The three pillars of Michael Leo Doran’s life

If you were to describe your life in three words, what would it be?

For centenarian Michael Leo Doran, family, faith and construction immediately come to mind.

It may seem like an odd mix of words, but somehow they sum up his life. With 100 years of stories to tell, it’s difficult to pinpoint where to start to describe his colourful life. But let’s begin with Leo’s unwavering faith – something that “means everything” to him.

“Sadly, I can’t go to Mass anymore, but I have Holy Communion brought to me,” Leo said. “I have trouble walking but I sit up and watch Mass every Sunday on TV and one of my mates brings me Holy Communion and any church notices.”

“It’s just so important to me, God has been part of my life for as long as I can remember,”he said.

“When I was in Kindergarten, there was a nun, Sister Bernadine and she gave me a little holy picture that I carried in my wallet for all my life and it’s only lately that I’ve lost it.”

His devotion to the church extends further than daily prayer and attending mass. As part of his family’s construction company, Leo built churches and chapels to help share the good word of God.

With such a faith-filled life, imagine his surprise when he was recognised by Pope Francis with a letter on his 100th birthday.

“I was amazed when I received the letter because I didn’t know I was going to get it,” Leo said.

“It was arranged by my daughter; Donna and I was pretty chuffed.”

Pope Francis wasn’t the only leader to acknowledge his life, Leo also received a letter from King Charles III. They’re two items he has proudly displayed among photos of his family around his house.

As they say, a picture speaks 1,000 words and that couldn’t be truer when it comes to Leo’s home.

His house is full of stories from his life. With 11 siblings, six children, 12 grandchildren, and more than two dozen great-grandchildren, Leo’s life will continue to amaze and inspire long after he is gone.

Winner of the 2022 Season of Creation film competition and the National Young Voices Award by Australian Catholics, and more importantly Leo’s great granddaughter Makayla Lawrence, said her great grandfather has had a profound impact on her life and has influenced her faith and outlook on the world.

“Pop is such an important person in my life, I think it is really great to see someone who is so strong,” she said.

“Pop has been very successful and has some amazing stories to tell, I love to hear them.”

“I really like it when we are driving through Newcastle and Mum might say: ‘oh, Pop built this building’. It just makes me think of all the things he has built and had an impact on,” she said.

Makayla isn’t the only family member who looks up to ‘Pop’, it’s evident from all their stories that each one holds him in the highest regard.

It’s important to note that Leo’s impact will reach far beyond his family though – his tales will remain a part of this region in a way most of us won’t realise.

When you drive through the Catholic Diocese of Maitland-Newcastle, it’s likely that you’ll pass a building that Leo and his family built.

It might be the glass buildings on Wharf Road in Newcastle, the Great Hall at the University of Newcastle, the Library and Art Gallery, Lake Macquarie Fair, the Chapel in Lochinvar, St Joseph’s in Merewether or a hospital in Taree.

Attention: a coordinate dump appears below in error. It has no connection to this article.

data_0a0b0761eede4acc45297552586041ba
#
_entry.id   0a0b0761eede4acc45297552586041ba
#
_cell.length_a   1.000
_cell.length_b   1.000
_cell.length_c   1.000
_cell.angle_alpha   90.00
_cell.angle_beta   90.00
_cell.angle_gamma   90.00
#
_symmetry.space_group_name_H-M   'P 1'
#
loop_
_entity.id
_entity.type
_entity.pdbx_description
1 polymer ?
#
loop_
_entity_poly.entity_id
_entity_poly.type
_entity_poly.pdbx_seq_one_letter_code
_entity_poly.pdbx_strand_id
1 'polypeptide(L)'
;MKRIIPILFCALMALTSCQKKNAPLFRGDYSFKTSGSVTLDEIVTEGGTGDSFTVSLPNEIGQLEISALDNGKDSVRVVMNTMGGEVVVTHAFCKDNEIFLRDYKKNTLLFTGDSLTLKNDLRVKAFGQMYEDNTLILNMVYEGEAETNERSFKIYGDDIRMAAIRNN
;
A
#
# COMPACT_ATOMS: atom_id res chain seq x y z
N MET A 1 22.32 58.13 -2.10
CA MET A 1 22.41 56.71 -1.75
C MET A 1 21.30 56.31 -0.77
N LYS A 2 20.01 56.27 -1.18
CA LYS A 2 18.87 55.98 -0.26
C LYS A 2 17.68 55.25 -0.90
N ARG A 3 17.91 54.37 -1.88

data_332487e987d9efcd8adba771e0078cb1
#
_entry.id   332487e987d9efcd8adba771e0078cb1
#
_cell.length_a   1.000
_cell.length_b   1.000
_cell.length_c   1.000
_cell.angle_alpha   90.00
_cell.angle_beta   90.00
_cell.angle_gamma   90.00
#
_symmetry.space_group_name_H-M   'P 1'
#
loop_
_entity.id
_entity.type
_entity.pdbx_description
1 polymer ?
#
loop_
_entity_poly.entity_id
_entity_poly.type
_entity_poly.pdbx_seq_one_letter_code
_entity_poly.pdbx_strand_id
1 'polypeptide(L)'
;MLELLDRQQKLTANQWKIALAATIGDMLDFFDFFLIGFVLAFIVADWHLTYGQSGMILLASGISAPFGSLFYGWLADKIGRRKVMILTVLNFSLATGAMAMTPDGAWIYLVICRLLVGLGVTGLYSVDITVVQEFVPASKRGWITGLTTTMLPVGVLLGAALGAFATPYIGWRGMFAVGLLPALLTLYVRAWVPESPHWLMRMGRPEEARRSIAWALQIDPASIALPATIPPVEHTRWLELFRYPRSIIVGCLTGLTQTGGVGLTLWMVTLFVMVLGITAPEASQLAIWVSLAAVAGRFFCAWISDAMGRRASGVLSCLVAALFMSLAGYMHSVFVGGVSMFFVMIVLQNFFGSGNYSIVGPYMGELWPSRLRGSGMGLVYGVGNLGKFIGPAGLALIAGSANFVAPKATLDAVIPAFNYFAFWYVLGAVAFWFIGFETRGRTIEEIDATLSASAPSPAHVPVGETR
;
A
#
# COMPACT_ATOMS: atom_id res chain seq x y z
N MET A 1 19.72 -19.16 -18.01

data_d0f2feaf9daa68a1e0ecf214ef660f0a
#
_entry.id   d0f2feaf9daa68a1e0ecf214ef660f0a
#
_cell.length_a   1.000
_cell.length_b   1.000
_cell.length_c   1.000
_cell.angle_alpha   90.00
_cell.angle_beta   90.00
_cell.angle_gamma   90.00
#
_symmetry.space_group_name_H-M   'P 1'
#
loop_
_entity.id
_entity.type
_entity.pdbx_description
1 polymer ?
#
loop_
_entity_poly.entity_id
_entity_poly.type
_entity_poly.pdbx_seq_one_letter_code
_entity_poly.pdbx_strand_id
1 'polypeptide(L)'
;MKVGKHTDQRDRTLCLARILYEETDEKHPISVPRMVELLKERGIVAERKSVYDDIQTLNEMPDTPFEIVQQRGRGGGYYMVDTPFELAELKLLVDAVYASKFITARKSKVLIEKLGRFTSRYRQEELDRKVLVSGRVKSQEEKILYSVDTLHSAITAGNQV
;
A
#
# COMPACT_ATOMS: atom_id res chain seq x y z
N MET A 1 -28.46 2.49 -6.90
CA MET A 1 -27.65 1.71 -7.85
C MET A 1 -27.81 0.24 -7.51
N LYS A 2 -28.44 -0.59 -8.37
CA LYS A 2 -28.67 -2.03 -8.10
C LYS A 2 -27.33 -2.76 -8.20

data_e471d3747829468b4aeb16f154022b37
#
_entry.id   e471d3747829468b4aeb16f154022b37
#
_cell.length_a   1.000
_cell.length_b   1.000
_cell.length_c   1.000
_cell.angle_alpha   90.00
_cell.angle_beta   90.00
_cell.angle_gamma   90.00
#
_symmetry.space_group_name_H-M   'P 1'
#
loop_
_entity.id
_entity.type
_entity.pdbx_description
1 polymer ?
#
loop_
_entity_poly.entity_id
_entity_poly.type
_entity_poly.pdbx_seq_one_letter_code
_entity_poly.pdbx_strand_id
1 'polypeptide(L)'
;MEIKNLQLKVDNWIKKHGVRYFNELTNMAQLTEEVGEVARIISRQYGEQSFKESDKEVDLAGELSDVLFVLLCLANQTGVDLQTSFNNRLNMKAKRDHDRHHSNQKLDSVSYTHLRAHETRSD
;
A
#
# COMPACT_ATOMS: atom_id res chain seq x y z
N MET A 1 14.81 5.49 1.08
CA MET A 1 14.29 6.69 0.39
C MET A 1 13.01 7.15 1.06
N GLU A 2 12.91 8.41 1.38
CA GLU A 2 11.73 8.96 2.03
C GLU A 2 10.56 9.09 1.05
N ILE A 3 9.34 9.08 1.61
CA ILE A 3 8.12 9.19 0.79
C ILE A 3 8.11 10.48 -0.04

He’s also built shopping centres and McDonald’s restaurants right across the country, two hospitals in Liverpool and North Epping and many more.

When Leo is asked about his time as part of the family company Doran Brothers, a smile lights up across his face.

Alongside his Dad and brothers, he saw the business grow into something they never expected.

It all started when he finished school, Leo went to work for his Dad, but soon after his father realised that Leo had a bit of growing up to do.

“I was cheeky as mustard,” Leo said.

“And my Dad told me that I wasn’t going to work for him anymore. He had arranged for me to work at a Timber Mill in Carrington. The war had just started, and I worked there until it finished.”

“Then Dad said to me, you know all about joinery now, I want you to start a joinery works business for the company.”

So that is exactly what Leo did and as it turns out, he wasn’t the only brother who was tasked with learning a skill they could bring back to the corporation.

Across the seven brothers – Terry, Bede, Jack, Vincey, Peter, Paul and Leo – they had skills in plumbing, brickwork, joinery, accounting, and more. According to Leo, it made them a force to be reckoned with in Newcastle.

When you ask him to list the projects they worked on, it’s almost endless.

“In Maitland, we were building Woolworths on one side of the road and Coles on the other, and they both wanted to open first,” he said.

“We were just a group of young guys, who had more work than we could poke a stick at, so we were hiring guys left, right, and centre. It was such a busy but fun time.”

It’s only recently that Leo has slowed down but as he has done for every change in his life, Leo has adapted and is finding a new way to write the next chapter in his story.

We can be certain of one thing – this next chapter will include his three pillars – faith, family and construction.

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